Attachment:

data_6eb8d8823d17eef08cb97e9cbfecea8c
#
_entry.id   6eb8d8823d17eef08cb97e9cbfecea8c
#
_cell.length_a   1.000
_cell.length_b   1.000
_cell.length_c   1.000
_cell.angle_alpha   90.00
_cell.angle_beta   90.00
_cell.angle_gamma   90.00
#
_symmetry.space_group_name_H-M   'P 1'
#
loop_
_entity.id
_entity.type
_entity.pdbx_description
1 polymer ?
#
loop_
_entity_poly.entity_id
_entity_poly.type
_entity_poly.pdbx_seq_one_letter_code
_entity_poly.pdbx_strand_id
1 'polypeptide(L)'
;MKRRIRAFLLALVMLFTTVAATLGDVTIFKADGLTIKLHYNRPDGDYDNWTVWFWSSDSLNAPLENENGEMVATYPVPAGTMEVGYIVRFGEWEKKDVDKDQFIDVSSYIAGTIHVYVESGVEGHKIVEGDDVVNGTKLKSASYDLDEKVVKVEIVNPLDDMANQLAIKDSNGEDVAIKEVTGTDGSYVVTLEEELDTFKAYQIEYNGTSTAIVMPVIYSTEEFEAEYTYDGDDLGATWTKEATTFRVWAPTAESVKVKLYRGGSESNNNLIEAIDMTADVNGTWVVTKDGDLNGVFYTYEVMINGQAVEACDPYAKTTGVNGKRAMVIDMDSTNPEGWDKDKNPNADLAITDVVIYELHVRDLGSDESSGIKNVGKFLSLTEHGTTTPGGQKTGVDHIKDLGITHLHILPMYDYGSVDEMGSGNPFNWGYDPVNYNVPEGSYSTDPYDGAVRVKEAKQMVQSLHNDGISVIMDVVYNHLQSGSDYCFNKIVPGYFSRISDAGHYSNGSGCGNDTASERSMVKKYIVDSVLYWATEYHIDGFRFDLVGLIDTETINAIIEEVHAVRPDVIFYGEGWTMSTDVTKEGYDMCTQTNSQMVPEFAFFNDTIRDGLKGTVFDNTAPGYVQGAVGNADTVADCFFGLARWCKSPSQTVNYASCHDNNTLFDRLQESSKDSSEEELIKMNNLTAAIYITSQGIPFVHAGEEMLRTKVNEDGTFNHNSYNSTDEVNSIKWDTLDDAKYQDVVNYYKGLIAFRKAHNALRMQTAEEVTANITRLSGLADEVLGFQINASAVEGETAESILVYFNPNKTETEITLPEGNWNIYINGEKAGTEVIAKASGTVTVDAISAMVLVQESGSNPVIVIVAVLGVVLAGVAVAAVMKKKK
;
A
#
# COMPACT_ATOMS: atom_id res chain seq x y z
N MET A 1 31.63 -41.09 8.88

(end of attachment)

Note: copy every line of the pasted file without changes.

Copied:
data_6eb8d8823d17eef08cb97e9cbfecea8c
#
_entry.id   6eb8d8823d17eef08cb97e9cbfecea8c
#
_cell.length_a   1.000
_cell.length_b   1.000
_cell.length_c   1.000
_cell.angle_alpha   90.00
_cell.angle_beta   90.00
_cell.angle_gamma   90.00
#
_symmetry.space_group_name_H-M   'P 1'
#
loop_
_entity.id
_entity.type
_entity.pdbx_description
1 polymer ?
#
loop_
_entity_poly.entity_id
_entity_poly.type
_entity_poly.pdbx_seq_one_letter_code
_entity_poly.pdbx_strand_id
1 'polypeptide(L)'
;MKRRIRAFLLALVMLFTTVAATLGDVTIFKADGLTIKLHYNRPDGDYDNWTVWFWSSDSLNAPLENENGEMVATYPVPAGTMEVGYIVRFGEWEKKDVDKDQFIDVSSYIAGTIHVYVESGVEGHKIVEGDDVVNGTKLKSASYDLDEKVVKVEIVNPLDDMANQLAIKDSNGEDVAIKEVTGTDGSYVVTLEEELDTFKAYQIEYNGTSTAIVMPVIYSTEEFEAEYTYDGDDLGATWTKEATTFRVWAPTAESVKVKLYRGGSESNNNLIEAIDMTADVNGTWVVTKDGDLNGVFYTYEVMINGQAVEACDPYAKTTGVNGKRAMVIDMDSTNPEGWDKDKNPNADLAITDVVIYELHVRDLGSDESSGIKNVGKFLSLTEHGTTTPGGQKTGVDHIKDLGITHLHILPMYDYGSVDEMGSGNPFNWGYDPVNYNVPEGSYSTDPYDGAVRVKEAKQMVQSLHNDGISVIMDVVYNHLQSGSDYCFNKIVPGYFSRISDAGHYSNGSGCGNDTASERSMVKKYIVDSVLYWATEYHIDGFRFDLVGLIDTETINAIIEEVHAVRPDVIFYGEGWTMSTDVTKEGYDMCTQTNSQMVPEFAFFNDTIRDGLKGTVFDNTAPGYVQGAVGNADTVADCFFGLARWCKSPSQTVNYASCHDNNTLFDRLQESSKDSSEEELIKMNNLTAAIYITSQGIPFVHAGEEMLRTKVNEDGTFNHNSYNSTDEVNSIKWDTLDDAKYQDVVNYYKGLIAFRKAHNALRMQTAEEVTANITRLSGLADEVLGFQINASAVEGETAESILVYFNPNKTETEITLPEGNWNIYINGEKAGTEVIAKASGTVTVDAISAMVLVQESGSNPVIVIVAVLGVVLAGVAVAAVMKKKK
;
A
#
# COMPACT_ATOMS: atom_id res chain seq x y z
N MET A 1 31.63 -41.09 8.88